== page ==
By Emma Silvers
By Gary Moskowitz
By Alee Karim
By Ian S. Port
By Ian S. Port
By Derek Opperman
By Emma Silvers
By Alee Karim
Missy "Misdemeanor" Elliott
Da Real World
Most hip-hop recording artists initially struggle to gain listeners' attention, but not Missy Elliott. Both on her debut recording, 1997's Supa Dupa Fly, and even on her heralded cameo on Gina Thompson's "The Thing That You Do," Elliott possessed one of the surest grips in the business. It was a confidence that enabled her to put a distinctive stamp on producer Timbaland's original and characteristically hyperactive beats. On hits like "The Rain" and "Sock It to Me," she brought a very Southern style of rapping to the mix, taking her time (the beats were catching up with her, not vice versa) and drawling to suit her fancy. Yet on "Beep Me 911," Elliott showed that she could rhyme with dexterity over drum-'n'-bass-paced beats. The Gap and Sprite ads followed soon after; the name "Missy" will never again suffer from preppy connotations.
On the cover of her debut album, she was photographed sitting on a somewhat conventional sofa with her feet up on a coffee table. On her Da Real World, she's pictured behind the kind of desk you only see in Wallpaper spreads. True to hip-hop form, Elliott's gone glitzy, but at no cost to her music. She and Timbaland have created a more consistent recording, and while there are no immediate knockouts like "The Rain," several tracks -- notably the stuttering rhythms of "Smooth Chick," the gritty but elegant harmonies of "Crazy Feelings," and the driving uptempo beats of "She's a Bitch" -- stand out.
In fact, the theme of the record is a revitalization of the word "bitch." (Elliott, though a good-humored woman -- who else would wear garbage bags as a costume in a music video? -- is starting to speak out in interviews about the resistance she's faced in the industry due to her lack of conventional sex appeal.) And although it's an assertive theme, it lacks the anger and sarcasm found in most hip-hop rebukes. The theme helps maintain the coherence amid the album's multitude of guest stars, including Big Boi of Outkast, Eminem, Lady Saw, Redman, and Aaliyah, just to name a few.
That none of the notables overshadows the star illustrates how the mainstream has come to Elliott more than the other way around; her guests sound like they're trying to fit in instead of standing out. Elliott's flow and Timbaland's rhythmic patterns keep changing, but lose little of their charm or distinction: "Dangerous Mouths" is straightforward hip hop; "Stickin' Chickens," which features Aaliyah and Da Brat, is an R&B/hip-hop hybrid; and "Crazy Feelings," with Beyonce from Destiny's Child, is a classic R&B ballad. Yet it all sounds like Missy. On her first recording, Elliott entered the mainstream on her own terms. Now, on Da Real World, she's getting comfortable with her range.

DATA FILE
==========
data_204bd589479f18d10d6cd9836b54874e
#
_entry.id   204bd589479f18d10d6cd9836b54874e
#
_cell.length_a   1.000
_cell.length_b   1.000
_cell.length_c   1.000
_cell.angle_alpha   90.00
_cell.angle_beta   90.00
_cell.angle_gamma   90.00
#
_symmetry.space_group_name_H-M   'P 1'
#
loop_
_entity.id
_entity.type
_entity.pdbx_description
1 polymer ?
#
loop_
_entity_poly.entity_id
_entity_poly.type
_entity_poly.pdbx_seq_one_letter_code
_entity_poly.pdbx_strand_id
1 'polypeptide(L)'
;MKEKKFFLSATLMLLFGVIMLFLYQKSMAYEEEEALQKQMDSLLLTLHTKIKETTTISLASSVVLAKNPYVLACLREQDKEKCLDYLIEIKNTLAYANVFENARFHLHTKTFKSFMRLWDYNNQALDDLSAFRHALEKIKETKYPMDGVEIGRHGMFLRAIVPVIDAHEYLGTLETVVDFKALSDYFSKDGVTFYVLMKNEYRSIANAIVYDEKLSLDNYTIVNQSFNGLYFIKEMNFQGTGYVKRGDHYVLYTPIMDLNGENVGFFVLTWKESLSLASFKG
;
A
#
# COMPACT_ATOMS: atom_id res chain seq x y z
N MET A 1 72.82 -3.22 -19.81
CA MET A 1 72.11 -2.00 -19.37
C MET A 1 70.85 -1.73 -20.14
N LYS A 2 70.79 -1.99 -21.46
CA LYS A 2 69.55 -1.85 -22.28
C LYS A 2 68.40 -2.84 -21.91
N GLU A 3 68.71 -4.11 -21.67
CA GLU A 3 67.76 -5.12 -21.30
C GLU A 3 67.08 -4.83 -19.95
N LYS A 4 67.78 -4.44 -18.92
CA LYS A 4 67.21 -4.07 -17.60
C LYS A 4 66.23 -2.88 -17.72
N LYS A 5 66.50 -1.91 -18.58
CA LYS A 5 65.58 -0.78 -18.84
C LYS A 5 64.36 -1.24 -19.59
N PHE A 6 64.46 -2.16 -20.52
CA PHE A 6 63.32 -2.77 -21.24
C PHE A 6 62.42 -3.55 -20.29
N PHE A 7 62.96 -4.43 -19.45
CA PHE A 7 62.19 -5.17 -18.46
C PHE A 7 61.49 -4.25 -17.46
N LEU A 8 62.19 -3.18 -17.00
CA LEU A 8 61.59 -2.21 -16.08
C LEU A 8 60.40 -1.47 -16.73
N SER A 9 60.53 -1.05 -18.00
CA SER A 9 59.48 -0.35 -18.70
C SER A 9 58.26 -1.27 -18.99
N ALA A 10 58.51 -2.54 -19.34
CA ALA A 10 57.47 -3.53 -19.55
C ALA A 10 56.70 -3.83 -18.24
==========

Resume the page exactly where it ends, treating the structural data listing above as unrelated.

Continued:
There are bands -- Los Lobos leaps immediately to mind -- that seem to make music as easily as the rest of us breathe, spinning endless variations from a core sound, a set of shared values, and a faith in their own musicianship. Bands like that don't seem to so much progress from album to album as simply exist, waiting for us to come along and tune in.
Luscious Jackson isn't quite in the Los Lobos league yet -- but just wait. Oh, sure, Electric Honey is more suburban dance music, no discernible improvement over 1997's Fever In Fever Out. But it's irresistible dance music, as empty-headed and exuberant as early Madonna, and what's wrong with that? Hips start flying from the opening bass line of "Nervous Breakthrough," which reanimates the much-missed funk of Deee-Lite and weds it to a Liz Phair-like guitar-pop chorus. "Alien Lover" and "Sexy Hypnotist" are hook-heavy trip pop at its best.
Crunching, long-haired guitars put some nasty punctuation on "Fantastic Fabulous" (featuring Blondie's Deborah Harry on vocals). "Country's a Callin'," maybe the best track on the album, throws together three familiar guitar hooks over an awful drum machine sample without sliding into predictability. But what Luscious Jackson really excels at is selling a mood -- a sense of adventure and fun that also exudes supreme confidence. Like Los Lobos -- or Madonna for that matter -- the band knows exactly what it's doing and where it's going at all times.
Well, golly. The bottom line is, Luscious Jackson is pouring decent, handmade grooves into the brains and bodies of a lot of kids, girls and boys alike, who would otherwise be listening to some truly heinous corporate monstrosity. And, really, the Beastie Boys are a bit too much. Sometimes. Aren't they?
Luscious Jackson performs on the Main Stage of Lilith Fair 1999 Tuesday and Wednesday, July 13 and 14, at Shoreline Amphitheater, 1 Amphitheater Parkway (at Rengstorff), Mountain View. Main Stage performances begin at 5:30 p.m. Tickets are $31.50-76; call (650) 967-3000.
-- Brian Alcorn